This distinct taste of Tarragon makes it a good companion with poultry and fish. It goes well with fishes that have high-fat content like salmon. And I am pretty sure that you've heard of tarragon chicken right? The mild, fresh licorice-y flavor goes pretty well with chicken. One thing that we should remember in using tarragon is that it can easily overpower the dish with its flavor (especially when using fresh tarragon) so we need to use it in small amounts. Better to put a tiny amount and develop the flavor so you always remain on the safe side.​

Also, another thing to keep in mind, tarragon unlike other herbs, loses a lot of its flavor when dried, so you need to use twice the amount of dried tarragon if a recipe requires it fresh.


2. Dishes and Herbs that’s best with tarragon

What Does Tarragon Taste Like (Dishes and Herbs)

Tarragon is one of the main ingredients in making Béarnaise sauce, it is called as the "child" of one five mother sauce in the French Cuisine, the Hollandaise sauce. Another popular use of this is by infusing lightly bruised tarragon leaves and stems in vinegar to make tarragon vinegar. It is also incorporated into various sauces and salads.

  • Anise- Tarragon and anise share the same licorice-like flavor, and combining the two make a better, unique taste.
  • Mustard Seed- This is a no-brainer. Mustard is often sold flavored with tarragon. The distinct taste and flavor or mustard seeds are elevated with the delicate French tarragon taste.
  • Parsley and Chervil- Tarragon goes well with this two fresh tasting herbs and makes great sauces, salads and stews.
  • Chives- Chives with tarragon combines perfectly as flavoring for butter for basting chicken and as a spread.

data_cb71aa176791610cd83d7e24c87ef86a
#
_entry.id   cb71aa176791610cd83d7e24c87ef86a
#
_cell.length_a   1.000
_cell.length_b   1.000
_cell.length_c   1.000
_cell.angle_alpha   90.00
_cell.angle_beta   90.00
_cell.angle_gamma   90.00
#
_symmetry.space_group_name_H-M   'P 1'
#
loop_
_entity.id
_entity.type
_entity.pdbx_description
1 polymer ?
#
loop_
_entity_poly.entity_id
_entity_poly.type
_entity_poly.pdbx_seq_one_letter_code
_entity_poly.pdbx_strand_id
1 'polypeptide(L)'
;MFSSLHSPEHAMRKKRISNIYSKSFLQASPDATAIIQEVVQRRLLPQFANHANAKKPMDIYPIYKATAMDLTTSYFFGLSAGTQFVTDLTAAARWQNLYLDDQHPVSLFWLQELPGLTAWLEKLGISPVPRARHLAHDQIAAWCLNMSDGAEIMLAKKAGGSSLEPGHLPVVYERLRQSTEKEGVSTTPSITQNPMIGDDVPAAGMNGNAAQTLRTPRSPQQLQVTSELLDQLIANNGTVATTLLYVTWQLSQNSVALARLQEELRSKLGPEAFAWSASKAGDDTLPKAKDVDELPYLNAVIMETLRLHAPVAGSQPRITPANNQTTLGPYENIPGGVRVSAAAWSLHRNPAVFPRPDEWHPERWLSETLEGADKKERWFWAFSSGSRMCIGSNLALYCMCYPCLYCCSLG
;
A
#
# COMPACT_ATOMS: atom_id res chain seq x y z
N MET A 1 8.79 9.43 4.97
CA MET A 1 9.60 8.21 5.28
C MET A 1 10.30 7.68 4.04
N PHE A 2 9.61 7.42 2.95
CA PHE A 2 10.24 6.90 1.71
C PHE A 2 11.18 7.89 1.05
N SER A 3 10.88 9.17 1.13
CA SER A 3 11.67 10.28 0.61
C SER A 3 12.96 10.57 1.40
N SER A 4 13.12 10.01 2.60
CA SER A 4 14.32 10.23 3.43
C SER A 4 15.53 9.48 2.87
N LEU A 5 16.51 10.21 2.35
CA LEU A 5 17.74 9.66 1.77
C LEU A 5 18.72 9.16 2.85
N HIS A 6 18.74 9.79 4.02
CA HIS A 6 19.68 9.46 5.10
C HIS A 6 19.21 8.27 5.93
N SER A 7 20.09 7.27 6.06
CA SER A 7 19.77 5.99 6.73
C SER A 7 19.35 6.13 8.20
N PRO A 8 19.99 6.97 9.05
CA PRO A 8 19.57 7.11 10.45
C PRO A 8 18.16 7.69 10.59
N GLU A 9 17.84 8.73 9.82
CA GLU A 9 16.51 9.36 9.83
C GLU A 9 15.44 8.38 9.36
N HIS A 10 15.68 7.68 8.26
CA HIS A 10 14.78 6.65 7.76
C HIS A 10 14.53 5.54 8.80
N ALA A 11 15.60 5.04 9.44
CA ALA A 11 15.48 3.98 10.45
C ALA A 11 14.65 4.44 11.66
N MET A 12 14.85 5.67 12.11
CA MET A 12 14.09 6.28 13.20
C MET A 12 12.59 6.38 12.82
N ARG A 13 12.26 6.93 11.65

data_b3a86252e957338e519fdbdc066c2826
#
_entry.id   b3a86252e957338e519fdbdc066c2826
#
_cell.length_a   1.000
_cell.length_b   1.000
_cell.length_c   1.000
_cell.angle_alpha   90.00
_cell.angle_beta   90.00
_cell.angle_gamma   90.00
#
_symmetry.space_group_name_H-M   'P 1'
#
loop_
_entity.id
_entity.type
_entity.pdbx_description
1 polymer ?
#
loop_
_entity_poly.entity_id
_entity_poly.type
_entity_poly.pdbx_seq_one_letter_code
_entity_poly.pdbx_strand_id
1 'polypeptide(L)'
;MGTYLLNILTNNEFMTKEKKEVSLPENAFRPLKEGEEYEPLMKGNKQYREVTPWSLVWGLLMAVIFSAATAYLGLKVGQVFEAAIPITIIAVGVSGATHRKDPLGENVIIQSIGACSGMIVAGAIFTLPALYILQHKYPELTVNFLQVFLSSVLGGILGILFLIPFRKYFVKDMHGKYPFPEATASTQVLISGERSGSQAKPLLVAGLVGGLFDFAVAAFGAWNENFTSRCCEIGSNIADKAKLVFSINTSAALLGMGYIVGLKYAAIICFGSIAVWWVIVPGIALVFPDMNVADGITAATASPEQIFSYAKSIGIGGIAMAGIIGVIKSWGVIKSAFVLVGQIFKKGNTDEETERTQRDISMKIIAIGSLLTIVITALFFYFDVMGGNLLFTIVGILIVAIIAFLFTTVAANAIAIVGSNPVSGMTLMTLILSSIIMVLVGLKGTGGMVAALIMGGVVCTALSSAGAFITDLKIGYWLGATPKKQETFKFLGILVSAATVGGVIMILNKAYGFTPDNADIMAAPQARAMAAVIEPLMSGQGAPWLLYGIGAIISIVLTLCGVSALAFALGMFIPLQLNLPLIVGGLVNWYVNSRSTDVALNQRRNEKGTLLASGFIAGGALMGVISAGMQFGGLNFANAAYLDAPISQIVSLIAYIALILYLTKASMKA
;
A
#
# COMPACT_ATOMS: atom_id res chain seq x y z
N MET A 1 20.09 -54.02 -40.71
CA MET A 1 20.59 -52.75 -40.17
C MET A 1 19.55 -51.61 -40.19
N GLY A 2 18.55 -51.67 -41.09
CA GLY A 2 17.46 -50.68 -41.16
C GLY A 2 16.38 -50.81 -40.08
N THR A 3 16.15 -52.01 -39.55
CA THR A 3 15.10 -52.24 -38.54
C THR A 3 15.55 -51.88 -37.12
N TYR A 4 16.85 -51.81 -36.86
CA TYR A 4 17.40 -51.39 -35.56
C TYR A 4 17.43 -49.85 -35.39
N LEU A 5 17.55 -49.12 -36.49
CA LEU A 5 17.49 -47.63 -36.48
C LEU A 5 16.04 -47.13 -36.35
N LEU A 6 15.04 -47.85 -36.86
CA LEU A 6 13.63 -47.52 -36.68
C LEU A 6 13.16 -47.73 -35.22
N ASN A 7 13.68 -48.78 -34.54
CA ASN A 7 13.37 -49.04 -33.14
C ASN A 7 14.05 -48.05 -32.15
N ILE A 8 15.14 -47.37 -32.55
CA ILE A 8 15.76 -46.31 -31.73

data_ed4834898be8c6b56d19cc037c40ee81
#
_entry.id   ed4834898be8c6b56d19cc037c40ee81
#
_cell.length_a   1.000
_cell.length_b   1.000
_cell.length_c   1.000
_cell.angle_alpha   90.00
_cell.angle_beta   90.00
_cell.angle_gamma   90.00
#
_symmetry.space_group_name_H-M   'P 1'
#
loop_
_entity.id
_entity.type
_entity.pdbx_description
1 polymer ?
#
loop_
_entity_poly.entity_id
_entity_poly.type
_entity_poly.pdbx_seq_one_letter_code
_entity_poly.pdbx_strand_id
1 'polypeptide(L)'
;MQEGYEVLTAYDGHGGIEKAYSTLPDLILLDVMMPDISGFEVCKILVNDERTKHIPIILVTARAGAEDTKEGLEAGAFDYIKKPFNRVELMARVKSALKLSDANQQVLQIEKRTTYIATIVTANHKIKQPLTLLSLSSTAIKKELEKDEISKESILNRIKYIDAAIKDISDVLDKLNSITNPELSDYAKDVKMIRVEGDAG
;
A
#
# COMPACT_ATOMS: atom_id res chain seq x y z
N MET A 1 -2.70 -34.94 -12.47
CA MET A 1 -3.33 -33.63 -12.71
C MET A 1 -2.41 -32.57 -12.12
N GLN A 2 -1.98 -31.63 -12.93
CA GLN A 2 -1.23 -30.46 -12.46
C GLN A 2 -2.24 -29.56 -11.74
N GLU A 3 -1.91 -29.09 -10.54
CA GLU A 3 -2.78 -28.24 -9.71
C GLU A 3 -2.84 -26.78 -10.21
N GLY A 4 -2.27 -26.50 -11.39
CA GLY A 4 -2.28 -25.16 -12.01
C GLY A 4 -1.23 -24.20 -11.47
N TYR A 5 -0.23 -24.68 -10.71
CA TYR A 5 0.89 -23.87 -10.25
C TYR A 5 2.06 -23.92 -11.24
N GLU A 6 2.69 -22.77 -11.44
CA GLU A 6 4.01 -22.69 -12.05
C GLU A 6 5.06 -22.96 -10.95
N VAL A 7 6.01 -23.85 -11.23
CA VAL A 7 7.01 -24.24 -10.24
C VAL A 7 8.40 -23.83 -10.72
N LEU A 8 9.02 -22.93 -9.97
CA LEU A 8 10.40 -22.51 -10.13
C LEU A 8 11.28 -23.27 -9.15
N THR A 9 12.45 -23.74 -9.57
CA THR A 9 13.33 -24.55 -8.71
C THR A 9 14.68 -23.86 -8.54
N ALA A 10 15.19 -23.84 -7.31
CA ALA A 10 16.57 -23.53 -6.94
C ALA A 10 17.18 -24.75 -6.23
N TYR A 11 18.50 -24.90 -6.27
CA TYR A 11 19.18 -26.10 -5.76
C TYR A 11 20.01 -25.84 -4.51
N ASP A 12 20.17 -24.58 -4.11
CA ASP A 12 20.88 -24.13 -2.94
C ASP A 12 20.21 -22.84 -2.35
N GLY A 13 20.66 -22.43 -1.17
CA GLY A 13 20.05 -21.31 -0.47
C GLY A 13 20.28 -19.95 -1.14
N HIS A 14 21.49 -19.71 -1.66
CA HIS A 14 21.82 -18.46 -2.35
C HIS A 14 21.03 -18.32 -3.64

• Coriander- The combination of nutty coriander and sweet licoricey tarragon is perfect for cooking seafood. (https://www.leaf.tv/articles/spices-that-combine-well-with-tarragon/)

3. Best dishes to add tarragon

  • Bernaise Sauce- This classic sauce as what we talked about earlier uses tarragon as one of the main herbs. This sauce is commonly served with steak.
  • Tarragon Vinegar- Tarragon is one herb that makes vinegar the best flavor.
  • Vegetables with Tarragon- Mixing this herb with butter and adding it to sautéed vegetables or adding tarragon vinegar works wonders. It is also great as herbs for salads. Pairs are great with asparagus and artichokes.
  • Salmon and Chicken- This is one of the best ingredients to pair with tarragon. Roasted tarragon chicken is a well-known recipe that elevates the tarragon and makes the chicken really great. Tarragon elevates and gives a delicate taste to salmon.
  • Tarragon on desserts-This herb will be perfect in adding freshness and sweetness on fresh fruit salads and as flavoring for some cake recipes like the classic Slovenian Potica. (http://www.nytimes.com/2000/05/28/nyregion/food-dishes-that-use-the-herb-tarragon-provide-a-taste-of-spring.html)

So there is it is, we did dig a little deeper to the humble herb tarragon, I hope that you gave you answers to some of your questions and also gave you some ideas for some recipes. If you never had the chance to try tarragon, give it a go!

Share this so that more people will have the sprinkle of tarragon in their lives!

Cheers!​